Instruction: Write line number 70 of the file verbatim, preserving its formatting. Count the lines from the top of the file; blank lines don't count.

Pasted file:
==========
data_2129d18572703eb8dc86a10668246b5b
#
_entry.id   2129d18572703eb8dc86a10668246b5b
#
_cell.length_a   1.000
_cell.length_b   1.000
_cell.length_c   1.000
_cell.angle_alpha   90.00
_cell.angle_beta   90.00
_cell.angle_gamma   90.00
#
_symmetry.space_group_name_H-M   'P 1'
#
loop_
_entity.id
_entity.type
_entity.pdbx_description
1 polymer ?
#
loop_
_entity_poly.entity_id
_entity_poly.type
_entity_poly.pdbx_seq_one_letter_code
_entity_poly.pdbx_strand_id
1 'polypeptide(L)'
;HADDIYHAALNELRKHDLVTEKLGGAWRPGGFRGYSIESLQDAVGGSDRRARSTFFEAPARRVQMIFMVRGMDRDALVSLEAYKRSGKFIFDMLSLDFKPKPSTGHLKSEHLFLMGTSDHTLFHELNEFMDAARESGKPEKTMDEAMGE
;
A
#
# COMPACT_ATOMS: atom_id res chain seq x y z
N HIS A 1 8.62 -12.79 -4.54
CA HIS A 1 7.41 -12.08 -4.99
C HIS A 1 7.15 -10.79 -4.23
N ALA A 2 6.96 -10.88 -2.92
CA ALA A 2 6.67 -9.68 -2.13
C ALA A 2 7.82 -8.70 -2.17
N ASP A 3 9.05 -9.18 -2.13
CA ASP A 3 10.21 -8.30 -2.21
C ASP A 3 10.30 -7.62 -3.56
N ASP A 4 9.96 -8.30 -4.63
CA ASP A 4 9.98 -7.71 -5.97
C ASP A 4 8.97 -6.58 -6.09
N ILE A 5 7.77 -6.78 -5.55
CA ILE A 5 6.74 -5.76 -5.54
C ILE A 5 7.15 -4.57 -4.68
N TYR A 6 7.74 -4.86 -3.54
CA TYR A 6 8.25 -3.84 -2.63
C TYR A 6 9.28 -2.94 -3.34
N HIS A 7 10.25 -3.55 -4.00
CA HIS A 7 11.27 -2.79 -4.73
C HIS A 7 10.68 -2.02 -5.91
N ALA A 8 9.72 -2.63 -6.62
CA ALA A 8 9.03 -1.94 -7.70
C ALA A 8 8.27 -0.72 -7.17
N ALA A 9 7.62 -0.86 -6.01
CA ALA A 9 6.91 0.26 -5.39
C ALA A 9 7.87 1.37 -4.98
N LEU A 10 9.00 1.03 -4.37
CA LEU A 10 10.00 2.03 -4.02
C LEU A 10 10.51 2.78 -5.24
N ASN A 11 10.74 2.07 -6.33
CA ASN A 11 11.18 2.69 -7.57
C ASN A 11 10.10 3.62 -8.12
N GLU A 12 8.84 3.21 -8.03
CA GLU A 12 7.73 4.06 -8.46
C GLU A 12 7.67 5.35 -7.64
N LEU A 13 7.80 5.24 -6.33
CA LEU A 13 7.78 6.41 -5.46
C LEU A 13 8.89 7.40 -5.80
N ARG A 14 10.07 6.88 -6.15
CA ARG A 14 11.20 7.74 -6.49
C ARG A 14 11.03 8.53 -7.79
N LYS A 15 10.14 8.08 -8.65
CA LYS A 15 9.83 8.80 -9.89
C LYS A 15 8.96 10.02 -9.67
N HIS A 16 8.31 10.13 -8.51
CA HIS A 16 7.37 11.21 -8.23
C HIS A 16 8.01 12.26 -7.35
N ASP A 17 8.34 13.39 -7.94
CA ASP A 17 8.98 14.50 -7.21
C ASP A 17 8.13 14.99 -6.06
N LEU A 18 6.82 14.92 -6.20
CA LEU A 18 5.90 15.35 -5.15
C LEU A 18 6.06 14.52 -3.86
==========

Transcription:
N ARG A 14 10.07 6.88 -6.15